Of all the photographs I took and posted of my daughter this weekend, this is my favorite. At any given moment she went from wide open vulnerable twelve all the way to I know something you don't twenty. I remember my parents seeing this in me and remarking on it, sometimes delighted and sometimes frightened because of the sudden shifts. I remember my sister-in-law remarking of her adolescent daughters and their friends that they were all beautiful at that age no matter what and they just didn't know it. I thought about that for a while. I was probably in my early twenties and just starting to realize that I was always looking back and thinking, I was beautiful when I was 18 and now that I'm 23 and I've had a baby it's kind of over. I thought, wait. When I'm 30 I'll look back at 23 and say, what the hell was I thinking and when I'm 40 I'll look at 30 and think exactly the same thing and so here I am at 50 and every time I apply the 40 year old filter to the 50 year old face and body I step forward in time and apply a different filter until my perspective changes and I get a grip on what beautiful means. Or does not mean. Back to my sister-in-law. She was and still is (best I can tell by the few photographs I manage to see on Facebook that are available if they're posted friends of friends) extraordinarily beautiful. I think she's doubted that since she was 16 and on the cover of a boating catalog and told she needed a boob job. She regretted it a week after she got them.
She was extraordinary this weekend. I don't know if other mothers or fathers recognize this in their children when they do these things. I don't know if all children experience what Elizabeth did. Some of them are wrapped in layers and layers of some sort of self-confidence that belies the reality of the truth. You are here in front of a panel of judges who *will* find you wanting. You are here because you want something they have and it is not a walk-in. You're open or not heart is on the line.
Maybe that's the difference. Her open heart is on the line. I saw lots of hearts in two rooms this weekend, mostly on Saturday because Sunday was a scattered and not nearly as intense an event. Some hearts rattled their sabers in fear, some hearts sat with others and calmed each other. Some hearts sat closed in corners. Some ran about mercilessly. My heart straightened herself up, stretched a bit in the warm room while she waited, told herself who she trained with and where she came from and then pulled herself up and got in line by number and went into a room with apparently close to sixty other dancers a good many of which will have left her in the dust. It was only an hour, that first class on Saturday but she came out wide open and that's about as good as it gets because it isn't about getting in right now. Getting in would be lovely. Getting in would be absolutely freaking wonderful but that isn't why we came, not really. We came to face the barre and the center and the double pirouettes on the left side and the fall and the getting up.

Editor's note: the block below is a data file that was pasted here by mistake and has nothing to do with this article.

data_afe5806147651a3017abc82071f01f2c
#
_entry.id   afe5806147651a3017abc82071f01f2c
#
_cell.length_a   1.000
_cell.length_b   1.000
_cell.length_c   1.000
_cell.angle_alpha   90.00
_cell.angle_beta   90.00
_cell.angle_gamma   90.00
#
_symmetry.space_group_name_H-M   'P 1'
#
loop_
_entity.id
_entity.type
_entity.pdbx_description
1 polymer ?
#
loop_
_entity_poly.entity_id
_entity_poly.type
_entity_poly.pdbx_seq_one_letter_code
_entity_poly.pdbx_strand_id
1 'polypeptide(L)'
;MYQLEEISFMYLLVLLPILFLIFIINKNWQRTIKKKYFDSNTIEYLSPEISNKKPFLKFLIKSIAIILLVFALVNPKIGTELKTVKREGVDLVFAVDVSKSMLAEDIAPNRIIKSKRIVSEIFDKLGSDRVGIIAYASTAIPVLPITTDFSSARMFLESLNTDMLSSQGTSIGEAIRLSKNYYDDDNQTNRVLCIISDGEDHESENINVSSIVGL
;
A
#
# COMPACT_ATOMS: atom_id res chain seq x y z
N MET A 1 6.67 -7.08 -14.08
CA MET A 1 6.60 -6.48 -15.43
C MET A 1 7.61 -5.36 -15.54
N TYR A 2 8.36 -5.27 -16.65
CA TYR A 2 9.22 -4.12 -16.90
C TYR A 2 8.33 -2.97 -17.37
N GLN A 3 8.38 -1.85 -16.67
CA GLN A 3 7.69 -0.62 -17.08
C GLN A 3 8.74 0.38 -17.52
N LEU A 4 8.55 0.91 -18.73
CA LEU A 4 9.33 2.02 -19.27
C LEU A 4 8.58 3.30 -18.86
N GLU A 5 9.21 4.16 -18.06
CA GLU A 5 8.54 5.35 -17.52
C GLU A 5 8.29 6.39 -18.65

This morning in the mirror where we never see each other together since we stopped sharing a bathroom years ago and even when we did she was too short for the mirror, we DID see each other together and we stopped, struck by the novelty and she said, take a picture! I have no idea how to take a picture in the mirror. The camera is in the picture. This is ridiculous. No, do it! I must have taken 20 of them and they were all flat out weird and then we had this one where I'd just given up focusing on anything and we had multiple reflections and just smiles and she looks half in and half out of 12 and 20 and I can see that mouth with lipstick that's never worn except for auditions and performances coming out of nowhere and I'm just smiling over her shoulder timeless. That's just me. Because I've forgotten that anyone is looking.
Later we were at The Met because we wanted to see Degas and the dancer in fourth and I always want to see Vermeer and I am confused because I know what is at the Frick and forget what is at The Met and I had a migraine and we were dragging but there was one more to do and who KNEW two of these would be just so much in one weekend?
Before we went in there was a man singing at the base of the steps. We heard him when we got out of the cab before we could even see him and I went running over and dropped a five in his bag because I didn't ever want to stop listening. I figured a five was good enough to sit there and cry for awhile. I sat up six steps and put my arms on my knees and just sat there and let loose. He stopped singing for a minute and I looked up. We looked at each other for a minute; it was unbearably intimate. And then he started singing love songs. In New York City you may sit on the steps of The Met in front of a man singing love songs for money and you may sob into your lap for as long as you'd like and no one will even look at you sideways. Even the tourists will turn away.
Elizabeth sat 40 feet and 16 steps away until I was done. I asked if I could take his picture and he agreed. When I left we said thank you and then Elizabeth and I checked our bags and went in.
Today's audition was less fraught. She was too tired. I think she might have been worked harder and it was 90 minutes but it was really hard to tell. She was certainly less frightened and I think it's less competitive. MYB is where she'd rather be she says but FAB is where she was yesterday and FAB is probably the better school but she'll go where she goes if she goes at all.
By the time we arrived back in Westport there were six inches of snow on the ground and it's still coming down. Her dad picked us up. The ride was exciting and I'm grateful for it.
I don't think it will ever be this hard again. I don't know that we'll ever have a weekend like this again. I think you can only really have one and we've had it.
And it was good. And it was right.
And *she* is one righteous dancer.